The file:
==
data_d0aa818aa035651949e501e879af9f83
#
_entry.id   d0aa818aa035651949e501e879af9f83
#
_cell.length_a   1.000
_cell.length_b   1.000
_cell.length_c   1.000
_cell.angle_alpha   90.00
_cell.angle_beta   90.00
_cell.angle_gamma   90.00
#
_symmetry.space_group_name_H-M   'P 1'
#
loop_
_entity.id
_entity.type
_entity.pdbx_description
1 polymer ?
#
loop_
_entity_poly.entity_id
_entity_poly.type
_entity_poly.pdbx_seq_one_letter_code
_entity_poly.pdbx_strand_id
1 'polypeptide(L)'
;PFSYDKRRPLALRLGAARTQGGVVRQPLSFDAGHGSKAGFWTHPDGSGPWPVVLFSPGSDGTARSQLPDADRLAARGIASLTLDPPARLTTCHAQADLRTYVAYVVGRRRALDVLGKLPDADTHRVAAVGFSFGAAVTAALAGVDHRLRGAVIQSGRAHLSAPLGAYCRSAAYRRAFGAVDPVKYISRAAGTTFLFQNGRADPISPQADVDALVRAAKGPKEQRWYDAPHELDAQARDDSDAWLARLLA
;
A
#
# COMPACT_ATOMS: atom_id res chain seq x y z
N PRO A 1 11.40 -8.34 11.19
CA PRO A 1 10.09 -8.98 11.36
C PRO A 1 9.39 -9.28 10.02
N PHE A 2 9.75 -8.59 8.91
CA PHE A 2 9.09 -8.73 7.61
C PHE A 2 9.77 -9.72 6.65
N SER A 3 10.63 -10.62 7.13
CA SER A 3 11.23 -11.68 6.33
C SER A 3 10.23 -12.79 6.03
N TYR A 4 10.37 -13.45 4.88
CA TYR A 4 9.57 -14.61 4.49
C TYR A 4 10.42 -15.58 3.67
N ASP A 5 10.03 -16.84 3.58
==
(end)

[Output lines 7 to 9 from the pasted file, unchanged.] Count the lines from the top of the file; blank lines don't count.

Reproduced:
_cell.length_c   1.000
_cell.angle_alpha   90.00
_cell.angle_beta   90.00